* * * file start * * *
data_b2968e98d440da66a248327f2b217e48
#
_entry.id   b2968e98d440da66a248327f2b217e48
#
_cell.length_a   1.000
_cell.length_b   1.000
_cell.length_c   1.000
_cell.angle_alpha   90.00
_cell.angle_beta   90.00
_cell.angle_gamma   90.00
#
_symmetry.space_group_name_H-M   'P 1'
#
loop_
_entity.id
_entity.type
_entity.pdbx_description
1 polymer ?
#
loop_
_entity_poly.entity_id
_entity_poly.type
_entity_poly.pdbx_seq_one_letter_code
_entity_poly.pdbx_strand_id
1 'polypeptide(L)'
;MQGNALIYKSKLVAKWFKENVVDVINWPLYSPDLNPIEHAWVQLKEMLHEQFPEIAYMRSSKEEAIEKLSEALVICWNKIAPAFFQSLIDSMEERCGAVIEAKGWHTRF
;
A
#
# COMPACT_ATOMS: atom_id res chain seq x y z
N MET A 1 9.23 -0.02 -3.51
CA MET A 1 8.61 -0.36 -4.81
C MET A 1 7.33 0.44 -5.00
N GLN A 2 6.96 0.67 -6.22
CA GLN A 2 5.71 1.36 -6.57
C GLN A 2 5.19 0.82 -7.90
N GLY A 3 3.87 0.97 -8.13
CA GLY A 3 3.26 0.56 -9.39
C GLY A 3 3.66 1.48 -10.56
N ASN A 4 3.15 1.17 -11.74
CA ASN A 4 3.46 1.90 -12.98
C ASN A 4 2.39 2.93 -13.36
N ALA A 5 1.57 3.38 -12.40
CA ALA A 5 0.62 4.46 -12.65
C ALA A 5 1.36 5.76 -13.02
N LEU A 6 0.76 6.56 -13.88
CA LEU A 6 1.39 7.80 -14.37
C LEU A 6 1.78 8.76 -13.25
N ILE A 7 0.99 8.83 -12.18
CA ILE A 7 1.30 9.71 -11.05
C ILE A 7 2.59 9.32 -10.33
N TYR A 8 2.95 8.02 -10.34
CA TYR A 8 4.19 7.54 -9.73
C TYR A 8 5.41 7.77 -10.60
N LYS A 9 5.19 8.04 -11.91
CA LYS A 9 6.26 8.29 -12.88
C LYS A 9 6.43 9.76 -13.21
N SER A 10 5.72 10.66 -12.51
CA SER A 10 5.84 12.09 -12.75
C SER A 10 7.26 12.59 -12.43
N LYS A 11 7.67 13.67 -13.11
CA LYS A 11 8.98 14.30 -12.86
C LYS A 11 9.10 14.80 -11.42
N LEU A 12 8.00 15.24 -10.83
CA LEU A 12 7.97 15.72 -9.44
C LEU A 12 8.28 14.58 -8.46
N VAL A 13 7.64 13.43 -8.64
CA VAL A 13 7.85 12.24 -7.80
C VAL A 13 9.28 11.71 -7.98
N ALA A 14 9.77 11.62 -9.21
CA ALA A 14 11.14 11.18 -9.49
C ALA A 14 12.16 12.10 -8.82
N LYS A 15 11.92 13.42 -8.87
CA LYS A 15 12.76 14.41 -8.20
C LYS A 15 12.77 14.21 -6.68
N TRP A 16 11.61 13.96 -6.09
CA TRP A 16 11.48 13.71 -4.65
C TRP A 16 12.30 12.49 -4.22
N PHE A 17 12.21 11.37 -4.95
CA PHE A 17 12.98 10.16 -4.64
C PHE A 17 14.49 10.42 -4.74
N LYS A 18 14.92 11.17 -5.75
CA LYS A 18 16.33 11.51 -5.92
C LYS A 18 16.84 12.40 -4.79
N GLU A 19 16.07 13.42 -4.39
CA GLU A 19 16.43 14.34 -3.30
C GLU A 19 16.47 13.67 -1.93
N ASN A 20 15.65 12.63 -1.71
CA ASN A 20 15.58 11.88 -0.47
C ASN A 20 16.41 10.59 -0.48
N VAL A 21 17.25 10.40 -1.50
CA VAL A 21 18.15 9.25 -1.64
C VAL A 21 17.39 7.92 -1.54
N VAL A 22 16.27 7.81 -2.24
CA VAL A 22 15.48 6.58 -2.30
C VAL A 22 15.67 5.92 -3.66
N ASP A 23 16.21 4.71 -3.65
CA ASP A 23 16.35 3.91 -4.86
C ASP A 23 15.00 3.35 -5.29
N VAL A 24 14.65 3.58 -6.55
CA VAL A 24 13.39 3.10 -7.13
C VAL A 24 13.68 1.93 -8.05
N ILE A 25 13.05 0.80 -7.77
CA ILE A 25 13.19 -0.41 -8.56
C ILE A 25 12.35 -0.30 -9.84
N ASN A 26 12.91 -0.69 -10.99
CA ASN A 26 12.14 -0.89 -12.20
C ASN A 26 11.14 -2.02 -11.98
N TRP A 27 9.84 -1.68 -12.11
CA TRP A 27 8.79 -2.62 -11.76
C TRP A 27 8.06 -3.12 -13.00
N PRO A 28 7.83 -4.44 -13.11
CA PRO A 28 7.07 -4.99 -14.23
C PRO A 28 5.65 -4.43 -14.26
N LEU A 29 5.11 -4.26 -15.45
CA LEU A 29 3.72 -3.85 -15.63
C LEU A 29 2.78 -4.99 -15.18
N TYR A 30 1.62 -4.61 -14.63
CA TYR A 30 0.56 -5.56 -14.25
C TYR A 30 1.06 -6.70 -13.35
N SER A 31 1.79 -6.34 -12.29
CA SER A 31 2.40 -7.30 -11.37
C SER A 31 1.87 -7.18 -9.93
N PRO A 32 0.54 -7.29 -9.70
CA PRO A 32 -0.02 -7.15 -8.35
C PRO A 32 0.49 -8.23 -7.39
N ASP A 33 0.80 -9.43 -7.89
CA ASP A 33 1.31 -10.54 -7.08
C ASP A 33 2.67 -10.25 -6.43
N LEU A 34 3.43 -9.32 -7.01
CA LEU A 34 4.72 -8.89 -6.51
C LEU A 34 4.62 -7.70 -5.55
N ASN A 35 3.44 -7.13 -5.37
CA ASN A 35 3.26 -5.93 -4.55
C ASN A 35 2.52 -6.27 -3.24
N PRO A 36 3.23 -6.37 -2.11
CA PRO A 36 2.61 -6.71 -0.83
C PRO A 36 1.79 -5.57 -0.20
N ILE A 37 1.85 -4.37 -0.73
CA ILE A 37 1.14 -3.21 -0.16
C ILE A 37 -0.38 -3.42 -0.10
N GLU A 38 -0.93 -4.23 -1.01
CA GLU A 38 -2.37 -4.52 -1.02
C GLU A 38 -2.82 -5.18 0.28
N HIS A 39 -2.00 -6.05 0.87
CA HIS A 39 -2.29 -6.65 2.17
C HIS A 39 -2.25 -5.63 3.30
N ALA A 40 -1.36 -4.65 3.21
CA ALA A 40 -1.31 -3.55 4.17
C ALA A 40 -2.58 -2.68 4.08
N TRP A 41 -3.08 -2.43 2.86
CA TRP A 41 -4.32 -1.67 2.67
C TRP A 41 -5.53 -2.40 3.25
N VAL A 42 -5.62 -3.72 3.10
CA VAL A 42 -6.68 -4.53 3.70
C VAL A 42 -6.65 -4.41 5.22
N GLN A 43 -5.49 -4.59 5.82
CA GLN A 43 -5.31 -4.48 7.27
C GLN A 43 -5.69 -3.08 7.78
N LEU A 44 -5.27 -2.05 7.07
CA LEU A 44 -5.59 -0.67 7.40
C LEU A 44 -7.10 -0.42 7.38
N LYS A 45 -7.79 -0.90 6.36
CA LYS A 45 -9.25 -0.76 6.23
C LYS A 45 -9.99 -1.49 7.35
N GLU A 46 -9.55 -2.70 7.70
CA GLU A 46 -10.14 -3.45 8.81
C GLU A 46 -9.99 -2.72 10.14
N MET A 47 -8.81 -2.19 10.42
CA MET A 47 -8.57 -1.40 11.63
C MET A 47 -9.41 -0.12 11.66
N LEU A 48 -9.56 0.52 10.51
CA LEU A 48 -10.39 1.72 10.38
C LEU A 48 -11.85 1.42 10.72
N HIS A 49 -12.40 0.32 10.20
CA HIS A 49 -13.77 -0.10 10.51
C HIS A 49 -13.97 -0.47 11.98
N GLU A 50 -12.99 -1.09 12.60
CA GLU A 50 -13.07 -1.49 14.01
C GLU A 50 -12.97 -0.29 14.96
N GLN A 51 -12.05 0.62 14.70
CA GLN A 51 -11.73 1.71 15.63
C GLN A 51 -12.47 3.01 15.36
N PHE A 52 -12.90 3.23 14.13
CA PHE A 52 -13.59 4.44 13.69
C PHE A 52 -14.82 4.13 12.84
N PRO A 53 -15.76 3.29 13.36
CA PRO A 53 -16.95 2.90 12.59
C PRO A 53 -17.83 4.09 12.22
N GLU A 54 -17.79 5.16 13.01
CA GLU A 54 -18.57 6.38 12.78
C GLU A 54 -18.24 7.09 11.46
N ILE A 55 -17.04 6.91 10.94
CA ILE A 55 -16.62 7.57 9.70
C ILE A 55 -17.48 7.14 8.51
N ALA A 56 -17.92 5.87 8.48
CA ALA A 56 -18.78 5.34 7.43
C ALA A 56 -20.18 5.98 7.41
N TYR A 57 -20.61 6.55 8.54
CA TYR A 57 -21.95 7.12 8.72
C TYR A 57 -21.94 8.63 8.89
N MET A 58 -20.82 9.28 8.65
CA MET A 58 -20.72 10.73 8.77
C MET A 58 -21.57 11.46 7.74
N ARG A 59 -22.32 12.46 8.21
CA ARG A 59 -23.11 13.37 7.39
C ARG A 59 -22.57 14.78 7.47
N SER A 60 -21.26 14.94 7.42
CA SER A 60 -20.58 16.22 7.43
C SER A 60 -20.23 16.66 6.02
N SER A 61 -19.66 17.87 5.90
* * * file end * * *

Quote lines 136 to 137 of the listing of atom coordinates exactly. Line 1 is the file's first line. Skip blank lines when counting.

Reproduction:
N PRO A 36 3.23 -6.37 -2.11
CA PRO A 36 2.61 -6.71 -0.83